I was living in New York City during 9/11. I’ve felt under attack. And what I remember the most during that time was the way the city came together afterwards. They rose from the fear, and just wanted to help. They wanted to heal. It was truly incredible thing to be a apart of. A city that felt utterly helpless during the attacks to creating a 4 hour wait time to donate blood at every hospital. Supply drop off locations popped up all over the city collecting things in need. Cheers for firetrucks and police cars rang out as they drove past in respect and recognition of the Statue of liberty and sailboat difficult task they had to rebuild a broken city.  People were the most empathetic I have ever seen. You made eye contact with everyone who passed  you as you didn’t know if that person just lost a friend or family member.  New Yorkers, otherwise known for their shortness and gruff attitudes cared more for one another during a time when it would have been all too easy to hide in fear. Around the rest of the country, there were people driving to NYC to lend a hand. People were stoping whatever was going on in their lives to come to help. And THAT is how I choose to think of mankind. People will come together and choose action and unity over fear.  I had planned to fly home only days after 9/11 for a visit, and was fortunate that the airlines had opened back up for my travel date. People asked if I would cancel my trip home because of the events. Wouldn’t I be scared to fly at such a time?  The only thing that really scared me, was that my actions would forever be decided by someone else’s hate. That I would have to live in fear. I had a choice.  I chose to get on that (empty) plane. I chose not to be afraid.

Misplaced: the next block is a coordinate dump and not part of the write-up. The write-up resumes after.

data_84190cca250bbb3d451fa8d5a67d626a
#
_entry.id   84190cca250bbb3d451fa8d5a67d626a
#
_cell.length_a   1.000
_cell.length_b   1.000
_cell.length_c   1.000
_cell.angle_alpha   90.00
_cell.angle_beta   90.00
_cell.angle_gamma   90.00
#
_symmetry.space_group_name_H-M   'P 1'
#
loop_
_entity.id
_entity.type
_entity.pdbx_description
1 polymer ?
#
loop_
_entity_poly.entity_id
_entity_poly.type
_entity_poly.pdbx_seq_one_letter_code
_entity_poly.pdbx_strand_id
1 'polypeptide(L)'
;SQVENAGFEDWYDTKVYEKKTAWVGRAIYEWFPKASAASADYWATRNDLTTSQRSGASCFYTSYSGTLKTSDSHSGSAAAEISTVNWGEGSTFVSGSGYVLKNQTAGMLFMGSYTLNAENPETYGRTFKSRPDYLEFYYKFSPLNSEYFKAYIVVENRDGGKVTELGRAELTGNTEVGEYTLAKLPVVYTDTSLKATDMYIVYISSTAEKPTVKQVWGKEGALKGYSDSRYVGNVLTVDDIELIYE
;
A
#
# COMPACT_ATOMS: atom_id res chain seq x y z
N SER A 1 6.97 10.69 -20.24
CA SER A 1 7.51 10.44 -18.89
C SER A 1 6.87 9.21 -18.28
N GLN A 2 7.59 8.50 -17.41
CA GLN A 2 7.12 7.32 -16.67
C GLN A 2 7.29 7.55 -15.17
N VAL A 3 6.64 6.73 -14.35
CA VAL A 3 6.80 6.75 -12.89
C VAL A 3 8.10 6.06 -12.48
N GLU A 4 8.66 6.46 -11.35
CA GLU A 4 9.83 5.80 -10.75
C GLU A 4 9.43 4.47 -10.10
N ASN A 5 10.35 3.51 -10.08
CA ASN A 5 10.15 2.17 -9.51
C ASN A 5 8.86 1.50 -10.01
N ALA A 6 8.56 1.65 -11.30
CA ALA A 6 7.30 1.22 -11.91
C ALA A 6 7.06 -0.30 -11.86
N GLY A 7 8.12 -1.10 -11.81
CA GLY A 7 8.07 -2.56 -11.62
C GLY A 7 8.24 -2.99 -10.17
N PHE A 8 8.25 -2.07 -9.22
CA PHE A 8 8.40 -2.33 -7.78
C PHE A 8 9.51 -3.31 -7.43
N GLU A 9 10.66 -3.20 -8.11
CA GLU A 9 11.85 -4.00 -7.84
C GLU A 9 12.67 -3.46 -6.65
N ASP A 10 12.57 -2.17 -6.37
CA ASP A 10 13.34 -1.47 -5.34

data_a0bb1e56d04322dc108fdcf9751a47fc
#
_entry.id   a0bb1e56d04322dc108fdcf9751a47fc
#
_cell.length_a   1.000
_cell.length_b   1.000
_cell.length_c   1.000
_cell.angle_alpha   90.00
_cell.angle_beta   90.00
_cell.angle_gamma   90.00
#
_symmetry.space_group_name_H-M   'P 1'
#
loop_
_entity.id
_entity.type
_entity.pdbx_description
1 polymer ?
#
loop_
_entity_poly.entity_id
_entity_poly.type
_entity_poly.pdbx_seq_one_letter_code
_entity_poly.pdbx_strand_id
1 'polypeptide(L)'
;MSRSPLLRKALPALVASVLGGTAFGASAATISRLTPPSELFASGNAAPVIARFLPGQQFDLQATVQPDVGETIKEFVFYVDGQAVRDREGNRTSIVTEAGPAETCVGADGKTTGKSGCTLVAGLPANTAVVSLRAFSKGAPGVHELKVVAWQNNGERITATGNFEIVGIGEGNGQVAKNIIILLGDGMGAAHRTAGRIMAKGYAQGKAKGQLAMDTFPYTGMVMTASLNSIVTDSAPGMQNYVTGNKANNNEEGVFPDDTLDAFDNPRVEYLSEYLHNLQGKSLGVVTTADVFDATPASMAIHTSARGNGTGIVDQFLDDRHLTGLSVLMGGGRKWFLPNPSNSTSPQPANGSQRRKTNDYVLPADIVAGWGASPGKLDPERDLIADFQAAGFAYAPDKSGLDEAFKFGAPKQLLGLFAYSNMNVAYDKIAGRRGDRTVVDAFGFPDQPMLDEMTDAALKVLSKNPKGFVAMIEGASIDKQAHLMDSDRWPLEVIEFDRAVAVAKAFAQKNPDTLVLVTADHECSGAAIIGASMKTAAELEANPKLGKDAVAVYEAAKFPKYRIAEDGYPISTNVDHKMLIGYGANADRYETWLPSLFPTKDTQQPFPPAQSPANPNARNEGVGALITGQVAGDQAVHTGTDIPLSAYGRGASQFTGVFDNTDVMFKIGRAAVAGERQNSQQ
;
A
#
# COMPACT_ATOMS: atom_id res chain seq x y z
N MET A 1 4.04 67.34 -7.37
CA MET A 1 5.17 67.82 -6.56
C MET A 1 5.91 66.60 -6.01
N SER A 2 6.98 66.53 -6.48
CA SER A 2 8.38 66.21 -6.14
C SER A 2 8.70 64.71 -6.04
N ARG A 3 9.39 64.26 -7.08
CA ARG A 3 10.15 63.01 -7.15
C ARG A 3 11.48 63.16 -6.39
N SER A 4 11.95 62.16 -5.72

• Thanks for sharing. I feel very much the same way in that any city “abroad” is no less dangerous than being in the USA. I think we should continue to live and travel as we desire and not like fear overtake us. Thanks for your honest post 🙂

  • Janet says:

    Although I did not share your experiences, your message, beautifully written, expresses my sentiments. Thanks so much Danielle!!

    • Danielle says:

      Thanks so much! This post could have been so much longer. I’m sure it will be a theme we will revisit as we travel as well.

  • Hey Danielle! Thanks for writing this. And thanks for being an amazing person who won’t let fear rule their life. Rock on! Great minds, eh? Haha 😉

    • Danielle says:

      Awww, thanks so much. Great minds absolutely! I feel that it’s getting to be so important to share personal stories from around the globe and travel bloggers are up to the challenge. 🙂

  • Dan says:

    Really beautifully written and I love the message. I have just finished interviewing my Gran (haha, of all people) Who did Egypt and Jordan in her 60’s and she has exactly the same attitude.

    We can be scared, or else we can’t even go home!

    • Danielle says:

      Thanks Dan! I loved your Grans advice. Just go! So true. Loved your blog, excited to follow your adventures! Cheers 🙂

  • Karyn Jane says:

    “The only thing that really scared me, was that my actions would forever be decided by someone else’s hate. That I would have to live in fear. I had a choice. I chose to get on that (empty) plane. I chose not to be afraid.”

    WOW. This got me so hard. What a strong statement. You are absolutely right. We cannot let the hatred of others dictate our actions or encourage us to live in fear. It only gives them our power.

    • Danielle says:

      It’s all about living the life you want and that’s available to you. Thanks for reading! I’m glad it struck a chord. 🙂